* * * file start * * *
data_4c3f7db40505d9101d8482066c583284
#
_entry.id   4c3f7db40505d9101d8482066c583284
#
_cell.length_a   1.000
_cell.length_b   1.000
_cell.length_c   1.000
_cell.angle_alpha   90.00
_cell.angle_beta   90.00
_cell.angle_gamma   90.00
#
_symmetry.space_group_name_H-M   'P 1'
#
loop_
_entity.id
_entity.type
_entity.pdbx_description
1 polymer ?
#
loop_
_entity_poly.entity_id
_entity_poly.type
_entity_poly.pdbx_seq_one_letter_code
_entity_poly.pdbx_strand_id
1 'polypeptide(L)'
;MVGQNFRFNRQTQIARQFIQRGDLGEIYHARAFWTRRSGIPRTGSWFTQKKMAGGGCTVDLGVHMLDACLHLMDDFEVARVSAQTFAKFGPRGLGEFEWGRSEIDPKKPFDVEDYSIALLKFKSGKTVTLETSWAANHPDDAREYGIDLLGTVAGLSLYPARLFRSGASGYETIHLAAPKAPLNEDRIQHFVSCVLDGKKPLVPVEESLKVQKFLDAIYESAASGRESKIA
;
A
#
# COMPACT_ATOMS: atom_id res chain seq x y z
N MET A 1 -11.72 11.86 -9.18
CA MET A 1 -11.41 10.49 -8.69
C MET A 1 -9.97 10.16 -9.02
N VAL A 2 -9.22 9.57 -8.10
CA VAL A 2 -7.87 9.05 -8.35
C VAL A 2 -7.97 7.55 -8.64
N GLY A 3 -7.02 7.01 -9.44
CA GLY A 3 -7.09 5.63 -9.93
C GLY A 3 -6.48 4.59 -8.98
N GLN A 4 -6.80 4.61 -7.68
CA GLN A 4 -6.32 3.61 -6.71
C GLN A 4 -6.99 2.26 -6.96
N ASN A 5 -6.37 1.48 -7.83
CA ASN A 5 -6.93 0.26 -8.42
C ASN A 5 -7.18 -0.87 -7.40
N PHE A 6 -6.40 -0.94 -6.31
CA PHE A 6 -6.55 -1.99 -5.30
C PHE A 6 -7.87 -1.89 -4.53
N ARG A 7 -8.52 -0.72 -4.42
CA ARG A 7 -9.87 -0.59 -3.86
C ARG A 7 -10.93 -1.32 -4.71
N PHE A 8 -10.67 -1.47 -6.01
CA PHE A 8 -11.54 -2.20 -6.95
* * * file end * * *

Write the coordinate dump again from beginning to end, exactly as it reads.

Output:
data_4c3f7db40505d9101d8482066c583284
#
_entry.id   4c3f7db40505d9101d8482066c583284
#
_cell.length_a   1.000
_cell.length_b   1.000
_cell.length_c   1.000
_cell.angle_alpha   90.00
_cell.angle_beta   90.00
_cell.angle_gamma   90.00
#
_symmetry.space_group_name_H-M   'P 1'
#
loop_
_entity.id
_entity.type
_entity.pdbx_description
1 polymer ?
#
loop_
_entity_poly.entity_id
_entity_poly.type
_entity_poly.pdbx_seq_one_letter_code
_entity_poly.pdbx_strand_id
1 'polypeptide(L)'
;MVGQNFRFNRQTQIARQFIQRGDLGEIYHARAFWTRRSGIPRTGSWFTQKKMAGGGCTVDLGVHMLDACLHLMDDFEVARVSAQTFAKFGPRGLGEFEWGRSEIDPKKPFDVEDYSIALLKFKSGKTVTLETSWAANHPDDAREYGIDLLGTVAGLSLYPARLFRSGASGYETIHLAAPKAPLNEDRIQHFVSCVLDGKKPLVPVEESLKVQKFLDAIYESAASGRESKIA
;
A
#
# COMPACT_ATOMS: atom_id res chain seq x y z
N MET A 1 -11.72 11.86 -9.18
CA MET A 1 -11.41 10.49 -8.69
C MET A 1 -9.97 10.16 -9.02
N VAL A 2 -9.22 9.57 -8.10
CA VAL A 2 -7.87 9.05 -8.35
C VAL A 2 -7.97 7.55 -8.64
N GLY A 3 -7.02 7.01 -9.44
CA GLY A 3 -7.09 5.63 -9.93
C GLY A 3 -6.48 4.59 -8.98
N GLN A 4 -6.80 4.61 -7.68
CA GLN A 4 -6.32 3.61 -6.71
C GLN A 4 -6.99 2.26 -6.96
N ASN A 5 -6.37 1.48 -7.83
CA ASN A 5 -6.93 0.26 -8.42
C ASN A 5 -7.18 -0.87 -7.40
N PHE A 6 -6.40 -0.94 -6.31
CA PHE A 6 -6.55 -1.99 -5.30
C PHE A 6 -7.87 -1.89 -4.53
N ARG A 7 -8.52 -0.72 -4.42
CA ARG A 7 -9.87 -0.59 -3.86
C ARG A 7 -10.93 -1.32 -4.71
N PHE A 8 -10.67 -1.47 -6.01
CA PHE A 8 -11.54 -2.20 -6.95